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CEO Ikea: "If we can't do it, then who can?"

"How do we create things that people can afford, without sacrificing quality, functionality, aesthetics, and – increasingly important – sustainability? That's what we constantly need to keep an eye on. It's a challenge. For us and for the world. Because if we don't manage it, who will? Who else is supposed to do it? Sustainability, for instance; if it were only affordable for the wealthy, then we wouldn't make much progress." This is what CEO Jon Abrahamsson Ring of Ikea says in an interview with De Volkskrant.

As an example, the top boss of the furniture giant points to an LED bulb. "Such a bulb uses ten times less energy than an old-fashioned incandescent bulb. If you go back five, six, seven years, the average price of such a bulb was about 10 euros. Now it's 99 cents. How did that happen? The only reason is that we now produce them in much larger quantities. The volumes make this price possible. So now a much larger portion of the population can buy them. That's when you really make an impact."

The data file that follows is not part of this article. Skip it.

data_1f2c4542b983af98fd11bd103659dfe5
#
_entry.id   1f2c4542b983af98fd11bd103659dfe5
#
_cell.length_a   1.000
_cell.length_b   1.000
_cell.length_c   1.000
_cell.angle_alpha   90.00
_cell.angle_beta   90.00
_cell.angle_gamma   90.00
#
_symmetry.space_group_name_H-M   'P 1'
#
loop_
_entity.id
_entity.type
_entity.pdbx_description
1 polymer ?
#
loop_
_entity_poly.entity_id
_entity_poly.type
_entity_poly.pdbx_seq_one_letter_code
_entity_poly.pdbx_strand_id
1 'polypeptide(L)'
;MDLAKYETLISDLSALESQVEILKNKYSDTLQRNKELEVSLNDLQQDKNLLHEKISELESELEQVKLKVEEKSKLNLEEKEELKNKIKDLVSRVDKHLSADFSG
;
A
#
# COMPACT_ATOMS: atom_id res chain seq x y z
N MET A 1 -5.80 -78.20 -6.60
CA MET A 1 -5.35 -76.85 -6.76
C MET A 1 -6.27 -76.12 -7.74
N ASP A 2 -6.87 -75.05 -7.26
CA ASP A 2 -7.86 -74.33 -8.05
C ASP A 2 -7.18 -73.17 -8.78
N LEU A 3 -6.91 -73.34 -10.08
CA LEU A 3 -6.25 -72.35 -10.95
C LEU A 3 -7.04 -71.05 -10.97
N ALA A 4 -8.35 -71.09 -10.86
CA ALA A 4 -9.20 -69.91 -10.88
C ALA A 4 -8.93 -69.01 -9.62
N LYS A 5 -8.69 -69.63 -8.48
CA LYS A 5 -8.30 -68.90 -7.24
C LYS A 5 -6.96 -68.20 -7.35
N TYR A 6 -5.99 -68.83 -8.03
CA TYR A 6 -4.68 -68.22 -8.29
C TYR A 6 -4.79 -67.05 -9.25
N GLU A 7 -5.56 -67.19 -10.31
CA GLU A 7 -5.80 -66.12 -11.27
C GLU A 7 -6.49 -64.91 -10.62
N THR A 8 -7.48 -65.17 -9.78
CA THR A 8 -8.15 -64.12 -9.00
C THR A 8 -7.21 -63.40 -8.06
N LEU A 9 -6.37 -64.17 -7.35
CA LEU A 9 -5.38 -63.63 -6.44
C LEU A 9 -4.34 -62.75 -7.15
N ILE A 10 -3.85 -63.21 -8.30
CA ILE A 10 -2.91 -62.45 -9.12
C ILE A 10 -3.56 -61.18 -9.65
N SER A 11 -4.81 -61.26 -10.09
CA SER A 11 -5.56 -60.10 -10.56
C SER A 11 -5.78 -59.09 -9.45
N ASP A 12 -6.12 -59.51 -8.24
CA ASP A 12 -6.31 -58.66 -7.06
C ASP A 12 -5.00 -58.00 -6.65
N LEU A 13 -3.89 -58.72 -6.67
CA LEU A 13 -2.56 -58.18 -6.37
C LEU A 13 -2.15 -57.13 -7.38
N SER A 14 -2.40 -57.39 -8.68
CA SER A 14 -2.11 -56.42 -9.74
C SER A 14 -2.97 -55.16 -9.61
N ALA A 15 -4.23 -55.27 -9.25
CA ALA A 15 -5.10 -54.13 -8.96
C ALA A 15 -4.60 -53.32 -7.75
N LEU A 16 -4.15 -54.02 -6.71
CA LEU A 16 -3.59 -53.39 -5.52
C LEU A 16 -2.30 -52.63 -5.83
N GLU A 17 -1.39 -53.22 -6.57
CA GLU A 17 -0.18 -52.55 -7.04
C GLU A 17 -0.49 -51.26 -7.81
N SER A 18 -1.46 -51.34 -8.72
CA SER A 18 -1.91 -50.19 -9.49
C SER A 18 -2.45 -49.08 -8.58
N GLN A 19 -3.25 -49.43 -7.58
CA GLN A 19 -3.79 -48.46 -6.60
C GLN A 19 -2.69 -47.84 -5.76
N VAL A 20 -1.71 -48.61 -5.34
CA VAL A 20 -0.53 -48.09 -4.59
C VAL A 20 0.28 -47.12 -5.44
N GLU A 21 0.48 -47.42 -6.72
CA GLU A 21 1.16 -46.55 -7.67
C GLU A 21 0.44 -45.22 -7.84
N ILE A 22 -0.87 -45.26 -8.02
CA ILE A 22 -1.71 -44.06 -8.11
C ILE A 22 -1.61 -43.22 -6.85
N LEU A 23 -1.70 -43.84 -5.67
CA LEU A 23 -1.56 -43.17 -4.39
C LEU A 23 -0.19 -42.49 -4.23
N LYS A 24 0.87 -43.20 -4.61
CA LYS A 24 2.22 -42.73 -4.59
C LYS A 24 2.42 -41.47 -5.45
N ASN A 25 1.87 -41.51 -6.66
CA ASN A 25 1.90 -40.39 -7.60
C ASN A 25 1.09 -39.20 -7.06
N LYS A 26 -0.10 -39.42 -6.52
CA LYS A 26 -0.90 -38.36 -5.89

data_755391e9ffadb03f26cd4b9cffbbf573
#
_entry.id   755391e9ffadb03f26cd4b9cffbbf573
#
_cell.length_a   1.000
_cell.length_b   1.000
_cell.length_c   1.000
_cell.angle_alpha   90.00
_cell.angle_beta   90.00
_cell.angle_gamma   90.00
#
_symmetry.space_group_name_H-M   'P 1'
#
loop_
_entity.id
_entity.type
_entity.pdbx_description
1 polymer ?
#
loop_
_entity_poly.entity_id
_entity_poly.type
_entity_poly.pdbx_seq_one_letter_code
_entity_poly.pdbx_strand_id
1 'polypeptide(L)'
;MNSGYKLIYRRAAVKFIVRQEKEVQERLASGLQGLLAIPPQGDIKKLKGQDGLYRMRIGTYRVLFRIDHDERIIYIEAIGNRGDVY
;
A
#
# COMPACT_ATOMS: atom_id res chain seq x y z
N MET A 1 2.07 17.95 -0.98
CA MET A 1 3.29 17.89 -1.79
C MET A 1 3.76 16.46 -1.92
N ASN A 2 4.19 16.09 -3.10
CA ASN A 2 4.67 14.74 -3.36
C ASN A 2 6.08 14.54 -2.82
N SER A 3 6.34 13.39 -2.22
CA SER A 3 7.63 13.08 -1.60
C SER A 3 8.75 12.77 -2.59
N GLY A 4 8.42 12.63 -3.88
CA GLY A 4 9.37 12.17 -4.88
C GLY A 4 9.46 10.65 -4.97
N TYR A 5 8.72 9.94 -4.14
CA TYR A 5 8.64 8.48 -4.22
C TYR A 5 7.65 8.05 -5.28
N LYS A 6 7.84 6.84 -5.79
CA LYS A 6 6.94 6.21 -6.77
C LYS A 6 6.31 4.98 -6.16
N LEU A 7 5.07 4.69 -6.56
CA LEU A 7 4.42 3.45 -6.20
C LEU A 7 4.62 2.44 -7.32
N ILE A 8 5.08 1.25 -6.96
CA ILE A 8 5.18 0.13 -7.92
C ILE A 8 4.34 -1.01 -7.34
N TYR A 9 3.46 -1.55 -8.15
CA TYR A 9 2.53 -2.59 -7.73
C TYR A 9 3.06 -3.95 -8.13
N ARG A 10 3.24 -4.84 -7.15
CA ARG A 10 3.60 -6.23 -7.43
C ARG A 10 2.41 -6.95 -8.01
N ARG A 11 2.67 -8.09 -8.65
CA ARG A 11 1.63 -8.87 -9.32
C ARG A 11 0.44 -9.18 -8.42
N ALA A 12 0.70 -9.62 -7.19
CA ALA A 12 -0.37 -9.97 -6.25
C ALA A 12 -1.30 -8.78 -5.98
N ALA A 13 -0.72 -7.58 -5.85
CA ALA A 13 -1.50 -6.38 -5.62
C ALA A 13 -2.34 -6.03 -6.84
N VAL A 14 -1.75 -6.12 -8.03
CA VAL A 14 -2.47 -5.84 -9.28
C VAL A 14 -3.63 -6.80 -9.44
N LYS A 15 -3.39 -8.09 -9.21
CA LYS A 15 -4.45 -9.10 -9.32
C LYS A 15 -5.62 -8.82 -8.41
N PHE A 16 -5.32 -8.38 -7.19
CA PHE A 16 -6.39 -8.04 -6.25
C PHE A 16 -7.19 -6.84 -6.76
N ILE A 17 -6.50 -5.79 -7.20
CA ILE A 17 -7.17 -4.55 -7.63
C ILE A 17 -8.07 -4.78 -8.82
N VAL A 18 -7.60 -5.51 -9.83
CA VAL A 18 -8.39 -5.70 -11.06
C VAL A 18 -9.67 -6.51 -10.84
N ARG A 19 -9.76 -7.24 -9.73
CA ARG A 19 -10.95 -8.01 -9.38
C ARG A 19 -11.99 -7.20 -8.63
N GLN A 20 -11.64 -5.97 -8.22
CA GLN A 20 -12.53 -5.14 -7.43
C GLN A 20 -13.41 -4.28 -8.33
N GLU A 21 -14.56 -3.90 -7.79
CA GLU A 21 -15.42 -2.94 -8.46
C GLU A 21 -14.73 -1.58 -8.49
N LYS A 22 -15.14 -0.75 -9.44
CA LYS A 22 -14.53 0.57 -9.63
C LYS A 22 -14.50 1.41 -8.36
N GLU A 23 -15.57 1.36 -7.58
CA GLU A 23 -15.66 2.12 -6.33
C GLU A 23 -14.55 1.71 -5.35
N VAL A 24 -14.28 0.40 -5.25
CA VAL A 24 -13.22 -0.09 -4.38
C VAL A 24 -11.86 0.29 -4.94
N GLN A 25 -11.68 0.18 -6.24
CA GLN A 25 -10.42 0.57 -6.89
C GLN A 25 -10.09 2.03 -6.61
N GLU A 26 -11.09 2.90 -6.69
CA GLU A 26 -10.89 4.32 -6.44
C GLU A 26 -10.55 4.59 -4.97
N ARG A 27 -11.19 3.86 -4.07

In the interview with De Volkskrant, Jon Abrahamsson Ring is questioned about criticism of the company's wood use, working conditions, and tax morality. At the headquarters in Delft, he discusses the approach to sustainability and affordability. He emphasizes the ambition to be fully circular by 2030, acknowledges the challenges of growth with finite resources, and points to improvements in product design, such as recyclable LED bulbs.

Criticism of working conditions, such as the use of prisoners in Belarus, and tax morality is addressed. Ikea strives for transparency, acknowledges wrongdoings, but also advocates for improvement within existing structures. The company emphasizes its contribution to taxes worldwide and awaits the outcome of the ongoing investigation by the European Commission into fiscal arrangements with the Netherlands.

Read the complete interview here.

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